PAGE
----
A prominent concept

Rest for God

According to Genesis, the principle of regular rest was part of God’s plan for creation. God is described as resting on the seventh day, having created the whole world (see Genesis 2:2–3). The Temple built in Jerusalem was also the place God rested amongst his people (see Psalms 132:13-14).

Rest for God’s people

The people of Israel were promised rest after God saved them, following four hundred years of slavery in Egypt. Once they crossed the Red Sea, Canaan was the Promised Land where they might rest from their enemies (see Deuteronomy 12:9–10).
When God gave his people, the Israelites, the Ten Commandments to live by, having a Sabbath, or day of rest, was included (see Exodus 20:8–11) and there were frequent reminders of the importance of this.

Rest for the land

In the Old Testament there were also detailed instructions on how the Israelites were to give the land itself a time of rest (every seventh year – see Leviticus 25:4). After almost continuous warfare to establish the united kingdom of Israel, it was a great relief to King David when God promised:
a son shall be born to you who shall be a man of rest. I will give him rest from all his surrounding enemies. For his name shall be Solomon, and I will give peace and quiet to Israel in his days.     1 Chronicles 22:9 ESVUK     

A state of ‘being’

In the Bible rest is not just described as a withholding of activity in order to be refreshed physically, but also has a spiritual element. Hope in a continuous future state of rest becomes a frequent motif. However, in the Old Testament, the idea of finding rest remained a promise that was never fully realised due to human unbelief and disobedience (see Hebrews 3:18-19).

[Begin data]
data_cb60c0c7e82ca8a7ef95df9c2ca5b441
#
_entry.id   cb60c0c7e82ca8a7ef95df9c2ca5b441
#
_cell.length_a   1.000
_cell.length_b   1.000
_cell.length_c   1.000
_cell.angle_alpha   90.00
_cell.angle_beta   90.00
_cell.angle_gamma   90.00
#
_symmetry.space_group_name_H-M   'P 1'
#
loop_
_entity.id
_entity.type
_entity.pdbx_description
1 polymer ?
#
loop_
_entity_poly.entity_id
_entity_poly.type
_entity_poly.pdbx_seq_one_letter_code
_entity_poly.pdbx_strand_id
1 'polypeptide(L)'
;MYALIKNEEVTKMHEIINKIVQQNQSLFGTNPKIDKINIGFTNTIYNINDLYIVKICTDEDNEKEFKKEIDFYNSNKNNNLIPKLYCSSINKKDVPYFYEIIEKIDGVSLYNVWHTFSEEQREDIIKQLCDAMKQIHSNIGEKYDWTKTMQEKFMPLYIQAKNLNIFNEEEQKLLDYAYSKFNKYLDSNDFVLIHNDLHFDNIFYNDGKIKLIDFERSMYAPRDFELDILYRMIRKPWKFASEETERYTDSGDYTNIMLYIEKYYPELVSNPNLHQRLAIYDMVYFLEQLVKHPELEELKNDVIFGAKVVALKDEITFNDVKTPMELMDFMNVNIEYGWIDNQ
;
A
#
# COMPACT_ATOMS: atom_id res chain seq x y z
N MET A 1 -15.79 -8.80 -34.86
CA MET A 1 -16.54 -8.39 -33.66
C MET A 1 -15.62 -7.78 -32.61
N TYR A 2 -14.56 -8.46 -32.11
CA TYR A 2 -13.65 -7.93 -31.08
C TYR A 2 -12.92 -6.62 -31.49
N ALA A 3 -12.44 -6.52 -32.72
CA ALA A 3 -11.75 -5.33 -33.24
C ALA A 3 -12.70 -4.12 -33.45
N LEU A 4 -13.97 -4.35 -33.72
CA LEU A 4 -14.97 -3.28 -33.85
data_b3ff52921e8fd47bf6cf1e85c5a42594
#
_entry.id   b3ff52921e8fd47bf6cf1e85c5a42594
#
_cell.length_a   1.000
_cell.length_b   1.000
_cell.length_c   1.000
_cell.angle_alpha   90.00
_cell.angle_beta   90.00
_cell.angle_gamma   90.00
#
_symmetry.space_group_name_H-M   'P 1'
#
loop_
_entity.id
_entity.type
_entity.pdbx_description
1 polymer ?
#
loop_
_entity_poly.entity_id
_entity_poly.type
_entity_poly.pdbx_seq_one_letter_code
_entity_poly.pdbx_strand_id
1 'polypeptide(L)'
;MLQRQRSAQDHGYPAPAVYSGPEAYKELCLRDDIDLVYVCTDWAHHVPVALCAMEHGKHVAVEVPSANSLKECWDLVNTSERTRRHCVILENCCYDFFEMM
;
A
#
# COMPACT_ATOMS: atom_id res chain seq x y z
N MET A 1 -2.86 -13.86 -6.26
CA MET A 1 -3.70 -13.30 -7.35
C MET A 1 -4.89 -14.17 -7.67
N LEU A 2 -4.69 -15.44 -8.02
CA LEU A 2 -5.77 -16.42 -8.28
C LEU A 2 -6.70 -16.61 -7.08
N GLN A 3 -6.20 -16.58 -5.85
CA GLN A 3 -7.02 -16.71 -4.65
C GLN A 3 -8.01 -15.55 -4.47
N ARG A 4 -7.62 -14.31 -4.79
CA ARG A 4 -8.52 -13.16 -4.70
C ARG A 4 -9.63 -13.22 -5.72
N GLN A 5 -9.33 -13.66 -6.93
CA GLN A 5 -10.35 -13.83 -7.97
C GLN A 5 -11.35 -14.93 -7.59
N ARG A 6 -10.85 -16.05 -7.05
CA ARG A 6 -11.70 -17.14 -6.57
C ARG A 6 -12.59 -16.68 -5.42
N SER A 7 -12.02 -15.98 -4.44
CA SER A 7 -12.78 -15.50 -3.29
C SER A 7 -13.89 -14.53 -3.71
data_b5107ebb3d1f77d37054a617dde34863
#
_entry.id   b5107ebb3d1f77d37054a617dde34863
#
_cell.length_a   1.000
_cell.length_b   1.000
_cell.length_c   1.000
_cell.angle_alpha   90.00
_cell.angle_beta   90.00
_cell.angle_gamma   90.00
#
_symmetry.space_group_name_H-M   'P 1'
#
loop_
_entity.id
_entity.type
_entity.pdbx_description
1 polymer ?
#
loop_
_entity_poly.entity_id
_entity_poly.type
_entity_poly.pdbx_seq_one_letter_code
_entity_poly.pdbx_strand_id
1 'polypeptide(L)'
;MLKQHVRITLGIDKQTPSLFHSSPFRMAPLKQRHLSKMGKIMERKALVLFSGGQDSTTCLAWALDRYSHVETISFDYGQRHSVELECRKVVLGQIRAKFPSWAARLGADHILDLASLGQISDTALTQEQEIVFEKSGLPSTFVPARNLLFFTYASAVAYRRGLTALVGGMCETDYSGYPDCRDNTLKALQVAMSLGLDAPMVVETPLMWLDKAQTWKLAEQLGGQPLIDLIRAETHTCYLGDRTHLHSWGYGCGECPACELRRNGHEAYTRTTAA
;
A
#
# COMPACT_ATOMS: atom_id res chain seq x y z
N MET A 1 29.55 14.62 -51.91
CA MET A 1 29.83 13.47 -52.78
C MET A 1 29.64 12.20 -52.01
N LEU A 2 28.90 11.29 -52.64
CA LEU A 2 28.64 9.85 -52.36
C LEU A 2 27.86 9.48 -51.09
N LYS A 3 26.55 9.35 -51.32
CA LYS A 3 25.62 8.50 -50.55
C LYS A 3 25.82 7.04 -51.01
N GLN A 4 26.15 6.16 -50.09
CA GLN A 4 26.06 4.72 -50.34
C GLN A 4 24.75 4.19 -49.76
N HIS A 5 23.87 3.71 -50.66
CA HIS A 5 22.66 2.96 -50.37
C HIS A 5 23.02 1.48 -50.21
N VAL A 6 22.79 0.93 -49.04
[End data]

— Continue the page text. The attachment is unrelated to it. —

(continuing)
New Testament fulfilment 

Because of the life, death and resurrection of Jesus, Christians believe that Jesus represents – and has given them access to – the promised rest of God. Jesus himself said to his disciples, ‘Peace I leave with you; my peace I give to you’ John 14:27. Such rest involves release, joy and contentment to souls, regardless of outward circumstances (see Matthew 11:28-29). 

A future hope

The advent of the Holy Spirit is believed to have realised some of the prophesies about God’s people achieving their longed-for rest. When:
the Spirit is poured upon us from on high ..   
Then justice will dwell in the wilderness,
  and righteousness abide in the fruitful field.
And the effect of righteousness will be peace,
  and the result of righteousness, quietness and trust for ever.
My people will abide in a peaceful habitation,
  in secure dwellings, and in quiet resting-places. Isaiah 32:15-18 ESVUK     


The Bible also looks towards the future, using ‘rest’ as a metaphor for heaven, the final destination of believers (see Revelation 14:13). The prominent nineteenth century preacher, Charles Spurgeon, described the Christian life as ‘rest which develops into heaven’. The New Jerusalem found in Revelation is a place in which God’s people can dwell with him in peace forever (Revelation 21:3-4).

The Vale of Rest by MillaisOther cultural references

  • Literary texts: Modern poem The Peace of Wild Things by Wendell Berry 
  • Paintings: Sir John Everett Millais painted The Vale of Rest. The title and subtitle, ‘Where the weary find repose’, come from Mendelssohn’s part-song ‘Ruhetal’ from Sechs Lieder, Opus 59, no.5
  • Jean-Francois Millet’s Noonday Rest was copied by many other artists, including Van Gogh who painted Rest from Work
  • Other paintings depicting rest include The Rest on the Flight to Egypt with Saint Francis by Correggio, Daniel Ridgeway Knight’s A Moment of Rest, A Moment’s Rest, Barbizan by Anna Elizabeth Klumpke, A Rest in the Woods, by David Foggie.

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